Watch: Hundreds pray at graves of Aaron's sons in Awarta

Jews of all stripes enter village from which Fogel family murderers came, to pray at burial site of priests Elazar and Itamar.

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Yossi Dagan at burial place of Aaron's sons, last night
Yossi Dagan at burial place of Aaron's sons, last night
Shomron Regional Council



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Hundreds of people, observant and non-observant, last night arrived, in coordination with the Shomron Regional Council and directorate of Joseph's Tomb and holy sites, and with the approval and security of the IDF, to say selichot [prayers of repentance traditionally recited during the period leading to Rosh Hashanah] at the graves of Itamar and Elazar, sons of Aaron, who are buried, according to tradition, in the hostile village of Awarta, from which the murderers of the Fogel family came.

Among those attending was the head of the Shomron Council, Yossi Dagan, who said: "We have the privilege to live in a generation that is fulfilling the dream of generations - the right to say selichot and pray at the graves of the nation's great figures. The contrast in the fact that these great and righteous people are specifically buried in the terrible village from which the despicable murderers of the Fogel family came illustrates the importance of guarding the site and continuing organized entries there, so as to protect sites holy to the Jewish people.”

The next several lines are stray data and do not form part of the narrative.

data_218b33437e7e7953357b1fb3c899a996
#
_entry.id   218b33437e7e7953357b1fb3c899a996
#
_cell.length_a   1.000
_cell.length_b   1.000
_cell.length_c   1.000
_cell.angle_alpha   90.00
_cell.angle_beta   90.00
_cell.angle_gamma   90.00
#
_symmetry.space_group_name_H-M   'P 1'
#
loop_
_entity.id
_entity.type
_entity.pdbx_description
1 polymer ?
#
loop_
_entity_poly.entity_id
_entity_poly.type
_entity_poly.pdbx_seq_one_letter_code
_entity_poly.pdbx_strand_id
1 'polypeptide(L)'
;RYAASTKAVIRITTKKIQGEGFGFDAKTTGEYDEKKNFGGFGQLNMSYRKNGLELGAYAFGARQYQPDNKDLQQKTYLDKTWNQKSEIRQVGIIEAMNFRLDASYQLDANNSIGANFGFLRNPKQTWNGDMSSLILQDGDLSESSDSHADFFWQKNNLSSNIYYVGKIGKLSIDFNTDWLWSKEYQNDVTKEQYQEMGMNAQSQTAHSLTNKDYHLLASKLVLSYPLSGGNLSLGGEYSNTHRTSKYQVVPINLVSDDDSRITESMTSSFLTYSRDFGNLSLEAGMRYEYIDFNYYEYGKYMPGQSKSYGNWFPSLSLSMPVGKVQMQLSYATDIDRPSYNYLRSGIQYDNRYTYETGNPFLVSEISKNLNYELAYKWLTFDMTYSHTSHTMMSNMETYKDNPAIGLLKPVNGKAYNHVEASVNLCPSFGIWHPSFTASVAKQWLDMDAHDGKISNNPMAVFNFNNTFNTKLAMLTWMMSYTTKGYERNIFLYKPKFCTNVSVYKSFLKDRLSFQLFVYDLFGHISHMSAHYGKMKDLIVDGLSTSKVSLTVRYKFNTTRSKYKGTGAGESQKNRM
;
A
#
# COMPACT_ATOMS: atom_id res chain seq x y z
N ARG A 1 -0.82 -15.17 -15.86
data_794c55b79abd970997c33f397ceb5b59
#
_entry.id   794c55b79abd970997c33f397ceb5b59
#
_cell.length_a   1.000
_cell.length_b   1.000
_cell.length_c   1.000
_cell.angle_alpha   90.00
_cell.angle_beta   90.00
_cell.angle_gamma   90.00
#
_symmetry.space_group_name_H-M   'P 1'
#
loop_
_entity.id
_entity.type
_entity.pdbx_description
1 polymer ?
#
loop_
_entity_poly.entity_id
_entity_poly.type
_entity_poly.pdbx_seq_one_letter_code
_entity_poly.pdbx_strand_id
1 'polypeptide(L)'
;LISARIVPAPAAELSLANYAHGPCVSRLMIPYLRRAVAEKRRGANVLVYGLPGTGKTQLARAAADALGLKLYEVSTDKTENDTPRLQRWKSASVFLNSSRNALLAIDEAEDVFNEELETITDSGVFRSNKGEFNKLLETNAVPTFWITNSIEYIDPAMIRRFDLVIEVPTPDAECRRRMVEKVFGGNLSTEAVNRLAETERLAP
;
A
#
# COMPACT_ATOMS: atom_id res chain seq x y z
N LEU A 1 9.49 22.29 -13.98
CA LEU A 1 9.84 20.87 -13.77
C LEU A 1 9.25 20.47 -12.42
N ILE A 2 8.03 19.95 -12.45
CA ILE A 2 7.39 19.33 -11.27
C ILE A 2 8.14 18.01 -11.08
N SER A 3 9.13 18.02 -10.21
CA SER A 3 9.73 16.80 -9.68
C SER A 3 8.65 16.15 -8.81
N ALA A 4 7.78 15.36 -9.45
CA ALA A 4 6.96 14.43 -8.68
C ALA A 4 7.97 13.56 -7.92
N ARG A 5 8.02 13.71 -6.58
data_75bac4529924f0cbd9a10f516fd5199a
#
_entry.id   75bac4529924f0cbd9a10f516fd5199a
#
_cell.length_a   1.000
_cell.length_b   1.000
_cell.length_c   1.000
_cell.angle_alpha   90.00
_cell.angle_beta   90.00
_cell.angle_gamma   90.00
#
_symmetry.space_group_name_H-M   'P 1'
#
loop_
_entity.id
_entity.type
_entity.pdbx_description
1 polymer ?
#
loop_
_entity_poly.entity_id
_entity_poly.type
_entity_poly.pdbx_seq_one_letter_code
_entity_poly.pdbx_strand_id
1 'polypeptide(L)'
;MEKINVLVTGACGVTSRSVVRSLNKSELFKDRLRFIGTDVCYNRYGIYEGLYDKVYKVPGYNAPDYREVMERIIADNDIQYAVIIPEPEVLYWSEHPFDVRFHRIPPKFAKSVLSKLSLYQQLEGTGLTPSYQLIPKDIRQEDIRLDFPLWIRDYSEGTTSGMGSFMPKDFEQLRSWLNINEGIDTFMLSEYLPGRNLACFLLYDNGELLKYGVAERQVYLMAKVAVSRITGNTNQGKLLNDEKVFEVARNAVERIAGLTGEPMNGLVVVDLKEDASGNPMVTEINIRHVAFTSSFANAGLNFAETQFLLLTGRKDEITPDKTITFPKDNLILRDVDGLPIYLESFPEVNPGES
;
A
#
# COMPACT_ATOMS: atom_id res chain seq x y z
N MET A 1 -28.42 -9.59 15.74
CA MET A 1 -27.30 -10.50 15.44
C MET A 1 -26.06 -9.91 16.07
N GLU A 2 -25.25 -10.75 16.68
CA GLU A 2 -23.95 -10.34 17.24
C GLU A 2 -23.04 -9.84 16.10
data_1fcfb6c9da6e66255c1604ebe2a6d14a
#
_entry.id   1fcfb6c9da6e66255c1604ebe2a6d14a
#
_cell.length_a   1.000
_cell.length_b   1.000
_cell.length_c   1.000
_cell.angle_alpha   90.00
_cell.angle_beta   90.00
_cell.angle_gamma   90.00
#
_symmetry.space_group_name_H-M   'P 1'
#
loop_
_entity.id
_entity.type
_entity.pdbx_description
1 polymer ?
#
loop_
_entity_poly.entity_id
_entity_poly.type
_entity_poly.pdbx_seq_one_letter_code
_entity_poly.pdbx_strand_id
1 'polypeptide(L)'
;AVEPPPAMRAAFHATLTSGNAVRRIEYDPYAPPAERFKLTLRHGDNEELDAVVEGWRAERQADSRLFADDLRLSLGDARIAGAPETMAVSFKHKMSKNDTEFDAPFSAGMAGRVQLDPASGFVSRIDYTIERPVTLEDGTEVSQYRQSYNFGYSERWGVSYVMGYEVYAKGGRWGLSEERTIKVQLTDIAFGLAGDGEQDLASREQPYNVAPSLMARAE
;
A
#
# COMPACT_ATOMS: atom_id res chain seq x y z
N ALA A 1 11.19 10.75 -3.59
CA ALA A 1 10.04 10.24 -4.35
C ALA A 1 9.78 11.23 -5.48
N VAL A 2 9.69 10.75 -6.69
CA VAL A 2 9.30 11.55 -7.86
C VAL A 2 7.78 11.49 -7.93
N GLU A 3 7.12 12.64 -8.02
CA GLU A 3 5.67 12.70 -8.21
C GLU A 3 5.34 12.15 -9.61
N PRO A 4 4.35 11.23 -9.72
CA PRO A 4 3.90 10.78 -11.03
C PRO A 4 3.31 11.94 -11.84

According to the Jewish, Samaritan, and Arab traditions, Elazar and Itamar, the sons of Aaron - the first High Priest of Israel - are buried in the village of Awarta, and the “70 elders” mentioned in the Torah as leaders of the Jewish people are buried in a cave nearby. In 1235, Rabbi Yaakov Hashaliach, who visited Israel, described in his book: “And the village of Awarta to the left ascending to Jerusalem - there is the gravesite of the priest Itamar, and it is a very pleasant place.” The biblical passage in the book of Joshua (24:33) relating, “And Elazar the son of Aaron died, and they buried him on the hill of Pinchas his son that was given to him on Har Ephraim,” is believed to be referring to the location of Awarta.

The Shomron Council said that, on September 27, an organized entry to the tomb of Joseph will take place ahead of Yom Kippur.








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